These incidents had changed me- made it impossible for me to go back to the class where one could blindly go on dancing. As a student, one had to look into what 'was' dance and what it 'is' now and what it is to dance. Bharatanatyam till the 1930's when it was still called as 'sadir naach' was practiced and preserved by the community of devadasis. With the upper cast Brahmins taking over the dance scene, devadasis were reduced to take on the role of mere craftsmen training these dancers who became the artists/ performers/ ambassadors of the form. The form itself was made to change to suit the changed audience, also to suit the moral policing of the upper class and caste. Dancers were also eager to export Bharatanataym as 'Indian dance' in our capsule package to the west. On the other hand, few dancers felt that in this process of learning, which had become mechanical we have moved away from the body, which is the most basic of all. There was a need to explore creatively within the form or borrow meaningful insight from other creative forms. A modern movement in dance emerged as a critique of the 'idealisation' of the body in classical dance. Dancers tried to explore with other disciplines, with older forms like yoga, kalaripayyatu, chhau, etc. the idea was to concentrate on the totality of body expression.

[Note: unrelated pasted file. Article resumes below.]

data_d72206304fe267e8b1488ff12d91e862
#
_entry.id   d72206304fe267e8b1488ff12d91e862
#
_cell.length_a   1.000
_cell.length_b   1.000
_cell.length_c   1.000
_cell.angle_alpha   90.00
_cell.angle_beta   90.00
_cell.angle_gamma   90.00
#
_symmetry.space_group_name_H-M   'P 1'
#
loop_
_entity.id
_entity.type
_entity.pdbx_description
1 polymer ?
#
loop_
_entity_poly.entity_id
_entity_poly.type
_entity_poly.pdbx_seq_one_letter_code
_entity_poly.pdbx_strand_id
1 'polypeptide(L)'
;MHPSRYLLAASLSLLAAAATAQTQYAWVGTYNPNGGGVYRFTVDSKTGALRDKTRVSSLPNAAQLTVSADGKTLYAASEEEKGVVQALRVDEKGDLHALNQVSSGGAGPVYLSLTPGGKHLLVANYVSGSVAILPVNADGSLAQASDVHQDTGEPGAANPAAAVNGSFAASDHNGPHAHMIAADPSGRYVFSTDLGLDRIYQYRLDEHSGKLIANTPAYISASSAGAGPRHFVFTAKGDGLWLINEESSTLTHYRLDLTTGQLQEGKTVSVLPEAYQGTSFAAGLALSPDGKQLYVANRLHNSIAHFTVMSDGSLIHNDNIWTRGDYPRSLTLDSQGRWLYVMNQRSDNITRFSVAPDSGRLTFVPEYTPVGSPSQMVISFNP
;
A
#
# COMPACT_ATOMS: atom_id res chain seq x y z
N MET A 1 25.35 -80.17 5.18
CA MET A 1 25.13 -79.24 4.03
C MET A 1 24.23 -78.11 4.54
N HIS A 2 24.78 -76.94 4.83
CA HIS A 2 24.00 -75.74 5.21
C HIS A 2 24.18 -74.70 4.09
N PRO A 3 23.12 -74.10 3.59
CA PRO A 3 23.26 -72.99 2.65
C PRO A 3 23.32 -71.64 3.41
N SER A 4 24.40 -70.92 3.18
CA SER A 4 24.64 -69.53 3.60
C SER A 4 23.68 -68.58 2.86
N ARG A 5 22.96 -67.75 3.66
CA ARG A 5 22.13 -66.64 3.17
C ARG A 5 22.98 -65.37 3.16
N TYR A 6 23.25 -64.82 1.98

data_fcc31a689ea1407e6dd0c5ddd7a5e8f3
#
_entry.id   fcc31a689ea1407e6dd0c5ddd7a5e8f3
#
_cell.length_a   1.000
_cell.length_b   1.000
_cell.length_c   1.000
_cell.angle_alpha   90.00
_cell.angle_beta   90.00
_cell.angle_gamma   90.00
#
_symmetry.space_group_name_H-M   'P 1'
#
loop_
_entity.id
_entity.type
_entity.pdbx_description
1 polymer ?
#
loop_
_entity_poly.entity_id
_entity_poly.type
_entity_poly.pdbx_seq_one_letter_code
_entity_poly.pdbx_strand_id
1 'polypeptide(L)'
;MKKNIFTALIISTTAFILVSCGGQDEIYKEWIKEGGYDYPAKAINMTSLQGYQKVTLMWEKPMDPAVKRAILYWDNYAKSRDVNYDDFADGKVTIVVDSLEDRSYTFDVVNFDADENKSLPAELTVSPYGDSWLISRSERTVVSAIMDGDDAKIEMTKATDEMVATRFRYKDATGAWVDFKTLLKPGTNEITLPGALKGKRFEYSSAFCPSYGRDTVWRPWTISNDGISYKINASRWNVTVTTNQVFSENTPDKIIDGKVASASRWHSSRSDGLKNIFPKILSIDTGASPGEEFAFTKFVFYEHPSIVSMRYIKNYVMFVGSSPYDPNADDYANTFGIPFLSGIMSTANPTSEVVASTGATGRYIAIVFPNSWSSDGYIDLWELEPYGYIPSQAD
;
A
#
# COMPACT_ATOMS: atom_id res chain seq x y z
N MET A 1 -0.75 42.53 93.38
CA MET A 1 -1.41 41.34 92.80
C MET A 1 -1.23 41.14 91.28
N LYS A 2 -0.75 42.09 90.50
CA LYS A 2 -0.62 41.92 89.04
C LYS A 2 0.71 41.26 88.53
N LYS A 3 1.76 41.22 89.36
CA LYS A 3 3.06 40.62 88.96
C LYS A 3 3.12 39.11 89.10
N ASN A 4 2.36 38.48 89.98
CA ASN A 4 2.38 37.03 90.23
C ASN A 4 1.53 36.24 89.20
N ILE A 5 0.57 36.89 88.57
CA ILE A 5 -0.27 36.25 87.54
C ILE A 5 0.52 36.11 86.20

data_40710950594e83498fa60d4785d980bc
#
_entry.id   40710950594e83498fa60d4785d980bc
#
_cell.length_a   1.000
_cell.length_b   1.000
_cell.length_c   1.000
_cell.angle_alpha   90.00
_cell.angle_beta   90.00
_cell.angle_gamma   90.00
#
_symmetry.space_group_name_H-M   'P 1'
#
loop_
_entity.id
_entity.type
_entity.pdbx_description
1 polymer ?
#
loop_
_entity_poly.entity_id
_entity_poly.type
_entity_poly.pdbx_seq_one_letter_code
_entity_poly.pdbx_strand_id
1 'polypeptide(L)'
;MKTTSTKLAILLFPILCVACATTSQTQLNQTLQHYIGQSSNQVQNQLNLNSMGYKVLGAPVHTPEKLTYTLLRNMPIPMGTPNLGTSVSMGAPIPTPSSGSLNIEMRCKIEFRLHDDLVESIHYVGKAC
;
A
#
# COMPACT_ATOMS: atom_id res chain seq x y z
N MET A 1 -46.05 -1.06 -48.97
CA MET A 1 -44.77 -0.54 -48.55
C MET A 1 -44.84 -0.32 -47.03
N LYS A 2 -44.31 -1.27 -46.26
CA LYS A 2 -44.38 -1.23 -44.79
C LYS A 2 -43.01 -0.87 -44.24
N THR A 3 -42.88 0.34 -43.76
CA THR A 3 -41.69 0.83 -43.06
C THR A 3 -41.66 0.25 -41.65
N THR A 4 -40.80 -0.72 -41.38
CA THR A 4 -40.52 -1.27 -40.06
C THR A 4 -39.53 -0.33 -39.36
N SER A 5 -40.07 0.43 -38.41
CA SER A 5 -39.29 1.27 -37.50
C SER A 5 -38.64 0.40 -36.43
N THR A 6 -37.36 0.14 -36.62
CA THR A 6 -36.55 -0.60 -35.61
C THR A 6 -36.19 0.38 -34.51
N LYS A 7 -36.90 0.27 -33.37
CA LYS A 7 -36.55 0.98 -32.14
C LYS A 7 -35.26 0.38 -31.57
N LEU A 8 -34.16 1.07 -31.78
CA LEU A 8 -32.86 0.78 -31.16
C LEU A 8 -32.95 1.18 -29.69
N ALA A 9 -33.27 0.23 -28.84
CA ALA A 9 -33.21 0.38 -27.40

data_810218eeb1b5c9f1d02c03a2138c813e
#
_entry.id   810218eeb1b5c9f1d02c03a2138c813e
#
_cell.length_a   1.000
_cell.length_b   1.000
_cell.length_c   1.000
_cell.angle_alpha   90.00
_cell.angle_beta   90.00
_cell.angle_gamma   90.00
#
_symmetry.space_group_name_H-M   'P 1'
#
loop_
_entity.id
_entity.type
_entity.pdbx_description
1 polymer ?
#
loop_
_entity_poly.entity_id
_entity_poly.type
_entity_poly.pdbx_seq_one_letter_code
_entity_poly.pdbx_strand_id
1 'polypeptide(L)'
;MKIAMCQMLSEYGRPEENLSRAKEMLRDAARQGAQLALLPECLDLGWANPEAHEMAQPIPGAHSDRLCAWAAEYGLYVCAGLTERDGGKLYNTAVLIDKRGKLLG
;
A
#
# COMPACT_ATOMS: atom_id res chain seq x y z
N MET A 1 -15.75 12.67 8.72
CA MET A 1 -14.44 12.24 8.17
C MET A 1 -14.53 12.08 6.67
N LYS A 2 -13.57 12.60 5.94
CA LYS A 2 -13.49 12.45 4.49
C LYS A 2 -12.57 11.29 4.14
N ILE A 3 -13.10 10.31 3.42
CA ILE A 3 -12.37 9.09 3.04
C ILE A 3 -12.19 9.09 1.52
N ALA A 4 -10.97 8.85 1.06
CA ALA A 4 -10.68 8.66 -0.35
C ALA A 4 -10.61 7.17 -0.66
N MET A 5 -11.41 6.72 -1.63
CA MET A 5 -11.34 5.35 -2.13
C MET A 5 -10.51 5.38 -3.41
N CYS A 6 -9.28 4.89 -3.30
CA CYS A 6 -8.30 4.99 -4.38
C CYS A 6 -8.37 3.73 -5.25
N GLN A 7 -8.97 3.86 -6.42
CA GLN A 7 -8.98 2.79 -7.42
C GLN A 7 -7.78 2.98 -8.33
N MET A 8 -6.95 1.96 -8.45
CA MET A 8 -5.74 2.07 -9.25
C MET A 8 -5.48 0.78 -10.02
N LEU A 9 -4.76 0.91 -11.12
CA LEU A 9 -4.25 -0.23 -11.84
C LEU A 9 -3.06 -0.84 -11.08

Whatever form one does, there is always a danger of falling into trap- where the body fails to 'speak' but only 'shows off'. As a performer, the dancer owes a serious responsibility to comprehend from the inside, the nature of each physical form they work with. Dance cannot be mere ornamentation or exploitation of the body, an instrument of skill and spectacle. Dance is rather a process of 'transformation' which involves a travel towards deeper interior spaces within oneself through ones work with the form and body.
As a student, it is still the beginning. And I try to ask myself - how do I dance; instead of why do I dance.